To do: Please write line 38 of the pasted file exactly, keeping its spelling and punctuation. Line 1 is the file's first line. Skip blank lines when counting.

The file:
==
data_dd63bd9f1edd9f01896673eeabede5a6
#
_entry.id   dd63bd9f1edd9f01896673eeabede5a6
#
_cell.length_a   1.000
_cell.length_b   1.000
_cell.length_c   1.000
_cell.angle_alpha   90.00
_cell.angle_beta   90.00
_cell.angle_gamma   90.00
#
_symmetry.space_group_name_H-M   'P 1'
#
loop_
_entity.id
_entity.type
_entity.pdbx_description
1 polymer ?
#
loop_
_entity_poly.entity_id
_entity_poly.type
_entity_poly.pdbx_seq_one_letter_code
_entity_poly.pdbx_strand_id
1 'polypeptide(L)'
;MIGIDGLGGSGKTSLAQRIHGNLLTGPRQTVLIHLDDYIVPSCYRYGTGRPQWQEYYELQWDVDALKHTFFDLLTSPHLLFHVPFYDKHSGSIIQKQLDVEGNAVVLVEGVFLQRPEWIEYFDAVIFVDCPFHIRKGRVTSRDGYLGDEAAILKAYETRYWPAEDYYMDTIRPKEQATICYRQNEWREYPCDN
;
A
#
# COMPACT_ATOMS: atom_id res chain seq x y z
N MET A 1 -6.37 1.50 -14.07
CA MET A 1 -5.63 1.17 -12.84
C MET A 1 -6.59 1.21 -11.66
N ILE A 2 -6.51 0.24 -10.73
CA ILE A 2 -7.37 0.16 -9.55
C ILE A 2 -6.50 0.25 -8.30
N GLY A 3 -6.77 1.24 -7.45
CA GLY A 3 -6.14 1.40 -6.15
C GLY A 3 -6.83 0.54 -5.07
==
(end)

CA GLY A 3 -6.14 1.40 -6.15